Cancer stem cells have been identified in many tumors, including lung cancer. However, there is no unified method to identify and isolate these cells from different tumors. Side population (SP) cells, identified by exclusion of Hoechst dye, has led to identification of cells with stem cell characteristics from normal tissues, as well as from several tumors and established cell lines. Small cell carcinoma of the lung (SCLC) is a highly aggressive tumor that is frequently metastatic at presentation. These tumors rapidly become resistant to chemotherapy and radiation with overall survival of less than 10% in 5 years. These features suggest that SCLC may be enriched in cancer stem cells. To identify cancer stem cell population from SCLC, we characterized SP fraction cells from several established human cell lines. Sorted SP cells had higher proliferative capacity than did Non-SP cells, and rapidly reconstituted the original population in vitro. In contrast to other reports, as few as 50 cells SP fraction sorted cells from NCI-H146 and NCI-H526 SCLC cell lines were sufficient to reconstitute tumors within 30 days, a 100-fold enrichment in tumor-initiating cells as compared to cells from Non-SP fraction. SP cells displayed lower levels of cell surface markers associated with differentiation, such as CD56 and CD90 and overexpressed many genes activate in normal stem cells, including FGF1, IGF1, ABCG2, and many other genes associated with stem cell regulatory pathways and angiogenesis, such as Notch, Shh and VEGF. Expression of these and other genes associated with normal and malignant stem cells was validated by qPCR. Thus, SP cells from SCLC are highly enriched in cancer stem cells. Further studies of this cell population could provide clues for development of cancer stem cell-targeted therapies for this rapidly fatal lung cancer.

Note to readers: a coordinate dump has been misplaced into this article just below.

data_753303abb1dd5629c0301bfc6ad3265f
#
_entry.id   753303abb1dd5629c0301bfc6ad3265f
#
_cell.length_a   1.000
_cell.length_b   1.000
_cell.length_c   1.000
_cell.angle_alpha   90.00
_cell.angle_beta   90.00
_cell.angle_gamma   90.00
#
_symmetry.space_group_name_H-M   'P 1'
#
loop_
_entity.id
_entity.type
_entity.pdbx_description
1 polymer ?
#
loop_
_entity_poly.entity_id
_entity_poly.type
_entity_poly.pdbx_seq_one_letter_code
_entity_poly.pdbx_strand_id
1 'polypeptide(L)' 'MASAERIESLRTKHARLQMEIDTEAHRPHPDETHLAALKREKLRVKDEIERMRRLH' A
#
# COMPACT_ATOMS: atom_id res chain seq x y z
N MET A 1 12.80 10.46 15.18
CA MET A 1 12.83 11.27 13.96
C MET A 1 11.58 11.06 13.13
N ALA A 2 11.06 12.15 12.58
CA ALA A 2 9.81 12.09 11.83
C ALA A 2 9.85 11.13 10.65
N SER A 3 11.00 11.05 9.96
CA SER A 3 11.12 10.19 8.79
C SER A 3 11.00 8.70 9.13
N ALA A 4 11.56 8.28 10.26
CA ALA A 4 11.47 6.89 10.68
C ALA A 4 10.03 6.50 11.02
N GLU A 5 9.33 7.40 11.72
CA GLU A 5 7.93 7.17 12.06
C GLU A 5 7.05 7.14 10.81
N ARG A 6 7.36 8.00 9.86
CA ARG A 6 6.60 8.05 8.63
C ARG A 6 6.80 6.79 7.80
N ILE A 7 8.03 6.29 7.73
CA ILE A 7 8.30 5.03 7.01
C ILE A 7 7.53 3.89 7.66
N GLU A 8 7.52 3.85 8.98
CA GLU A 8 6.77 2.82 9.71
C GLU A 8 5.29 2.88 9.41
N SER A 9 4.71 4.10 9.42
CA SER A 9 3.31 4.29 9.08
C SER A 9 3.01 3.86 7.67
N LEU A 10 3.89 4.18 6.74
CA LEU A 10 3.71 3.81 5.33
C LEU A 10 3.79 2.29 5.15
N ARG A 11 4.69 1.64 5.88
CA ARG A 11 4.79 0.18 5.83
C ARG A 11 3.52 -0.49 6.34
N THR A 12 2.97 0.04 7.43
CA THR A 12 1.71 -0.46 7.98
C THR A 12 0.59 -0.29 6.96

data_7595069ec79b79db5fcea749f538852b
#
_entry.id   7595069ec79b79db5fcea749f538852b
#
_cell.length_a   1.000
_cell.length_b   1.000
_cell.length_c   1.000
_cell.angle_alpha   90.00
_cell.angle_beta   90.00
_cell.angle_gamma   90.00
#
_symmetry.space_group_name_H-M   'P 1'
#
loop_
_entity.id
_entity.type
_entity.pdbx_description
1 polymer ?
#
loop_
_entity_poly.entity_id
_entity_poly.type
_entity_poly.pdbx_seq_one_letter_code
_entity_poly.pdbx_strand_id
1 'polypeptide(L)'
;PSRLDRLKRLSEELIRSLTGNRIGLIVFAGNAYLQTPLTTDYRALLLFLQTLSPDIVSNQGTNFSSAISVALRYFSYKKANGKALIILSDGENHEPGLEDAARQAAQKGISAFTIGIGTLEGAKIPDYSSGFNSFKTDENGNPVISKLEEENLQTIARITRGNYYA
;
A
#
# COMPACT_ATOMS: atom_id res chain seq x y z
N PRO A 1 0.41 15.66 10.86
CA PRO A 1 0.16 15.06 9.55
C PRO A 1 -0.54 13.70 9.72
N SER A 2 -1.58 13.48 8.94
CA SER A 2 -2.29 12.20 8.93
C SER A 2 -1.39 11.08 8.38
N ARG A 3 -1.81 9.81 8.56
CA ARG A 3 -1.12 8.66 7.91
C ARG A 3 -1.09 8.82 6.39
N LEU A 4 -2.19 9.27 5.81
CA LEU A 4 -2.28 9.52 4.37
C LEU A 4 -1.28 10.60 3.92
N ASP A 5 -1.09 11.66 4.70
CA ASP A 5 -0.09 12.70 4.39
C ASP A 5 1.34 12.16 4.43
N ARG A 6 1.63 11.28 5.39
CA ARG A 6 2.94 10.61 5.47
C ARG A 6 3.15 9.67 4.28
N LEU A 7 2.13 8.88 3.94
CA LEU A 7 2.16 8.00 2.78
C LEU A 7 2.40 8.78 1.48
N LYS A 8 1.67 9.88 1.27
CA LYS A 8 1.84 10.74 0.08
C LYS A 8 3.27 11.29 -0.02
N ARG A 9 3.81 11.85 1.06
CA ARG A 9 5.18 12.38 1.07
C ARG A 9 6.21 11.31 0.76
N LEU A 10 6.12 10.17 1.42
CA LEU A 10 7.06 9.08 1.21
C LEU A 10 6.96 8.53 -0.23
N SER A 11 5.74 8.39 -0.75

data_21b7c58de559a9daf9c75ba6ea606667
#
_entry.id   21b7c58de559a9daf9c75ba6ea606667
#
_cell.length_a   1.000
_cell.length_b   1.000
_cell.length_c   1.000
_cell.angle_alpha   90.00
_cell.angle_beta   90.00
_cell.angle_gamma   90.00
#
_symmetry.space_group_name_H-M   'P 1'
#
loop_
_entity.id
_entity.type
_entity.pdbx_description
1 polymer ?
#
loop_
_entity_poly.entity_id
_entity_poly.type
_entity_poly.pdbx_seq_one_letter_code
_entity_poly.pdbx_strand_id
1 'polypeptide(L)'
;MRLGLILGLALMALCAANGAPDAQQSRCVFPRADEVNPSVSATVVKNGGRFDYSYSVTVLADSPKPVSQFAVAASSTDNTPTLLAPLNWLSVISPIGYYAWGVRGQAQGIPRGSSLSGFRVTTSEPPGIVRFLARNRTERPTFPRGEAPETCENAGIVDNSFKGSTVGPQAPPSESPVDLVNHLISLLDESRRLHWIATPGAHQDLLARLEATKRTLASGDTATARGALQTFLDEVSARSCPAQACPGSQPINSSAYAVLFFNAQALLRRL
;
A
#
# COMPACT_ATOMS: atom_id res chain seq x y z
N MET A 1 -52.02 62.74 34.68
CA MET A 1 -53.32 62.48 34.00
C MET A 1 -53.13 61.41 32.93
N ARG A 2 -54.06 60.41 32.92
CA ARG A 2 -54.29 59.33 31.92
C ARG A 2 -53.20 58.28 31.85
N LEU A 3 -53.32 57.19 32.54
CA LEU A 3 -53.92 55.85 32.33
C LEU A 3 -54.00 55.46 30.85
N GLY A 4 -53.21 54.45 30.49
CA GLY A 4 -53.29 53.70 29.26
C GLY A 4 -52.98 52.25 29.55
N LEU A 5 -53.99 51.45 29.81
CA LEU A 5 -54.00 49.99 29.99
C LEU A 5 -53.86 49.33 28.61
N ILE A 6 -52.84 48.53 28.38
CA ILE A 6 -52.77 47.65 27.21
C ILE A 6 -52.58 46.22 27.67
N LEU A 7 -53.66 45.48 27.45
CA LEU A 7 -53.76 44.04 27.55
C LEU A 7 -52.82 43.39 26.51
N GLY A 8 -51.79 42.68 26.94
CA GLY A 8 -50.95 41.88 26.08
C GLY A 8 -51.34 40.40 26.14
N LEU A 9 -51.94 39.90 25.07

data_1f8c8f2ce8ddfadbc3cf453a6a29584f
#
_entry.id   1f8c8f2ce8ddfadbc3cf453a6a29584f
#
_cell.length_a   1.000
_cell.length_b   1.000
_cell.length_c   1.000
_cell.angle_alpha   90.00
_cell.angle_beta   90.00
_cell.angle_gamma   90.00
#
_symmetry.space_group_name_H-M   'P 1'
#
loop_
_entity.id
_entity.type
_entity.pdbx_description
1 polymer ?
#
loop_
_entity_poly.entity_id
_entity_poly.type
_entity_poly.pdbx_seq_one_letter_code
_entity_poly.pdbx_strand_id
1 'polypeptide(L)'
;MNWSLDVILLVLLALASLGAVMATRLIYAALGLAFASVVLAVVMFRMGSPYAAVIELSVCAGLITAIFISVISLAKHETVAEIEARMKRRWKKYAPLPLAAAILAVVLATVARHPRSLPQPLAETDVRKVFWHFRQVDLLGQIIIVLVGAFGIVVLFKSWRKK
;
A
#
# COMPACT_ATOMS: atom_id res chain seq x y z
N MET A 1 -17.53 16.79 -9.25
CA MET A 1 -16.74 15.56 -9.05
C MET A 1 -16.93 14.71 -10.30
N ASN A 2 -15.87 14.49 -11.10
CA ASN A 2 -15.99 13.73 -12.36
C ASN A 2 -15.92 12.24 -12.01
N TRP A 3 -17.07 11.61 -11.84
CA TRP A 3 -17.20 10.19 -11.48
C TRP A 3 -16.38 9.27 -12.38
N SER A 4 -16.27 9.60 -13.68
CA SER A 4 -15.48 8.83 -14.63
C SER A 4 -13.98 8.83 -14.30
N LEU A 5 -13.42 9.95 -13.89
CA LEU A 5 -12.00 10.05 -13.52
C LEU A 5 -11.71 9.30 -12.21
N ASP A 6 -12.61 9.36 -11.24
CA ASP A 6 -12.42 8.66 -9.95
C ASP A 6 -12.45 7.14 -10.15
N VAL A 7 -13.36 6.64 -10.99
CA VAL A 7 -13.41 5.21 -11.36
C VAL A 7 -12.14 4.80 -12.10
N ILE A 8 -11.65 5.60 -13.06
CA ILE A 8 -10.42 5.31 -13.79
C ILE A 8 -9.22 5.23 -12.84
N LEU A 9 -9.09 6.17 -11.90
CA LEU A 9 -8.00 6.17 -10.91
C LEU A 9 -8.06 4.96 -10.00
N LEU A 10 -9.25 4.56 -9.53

Citation Information: In: Proc Am Assoc Cancer Res; 2009 Apr 18-22; Denver, CO. Philadelphia (PA): AACR; 2009. Abstract nr 176.

100th AACR Annual Meeting-- Apr 18-22, 2009; Denver, CO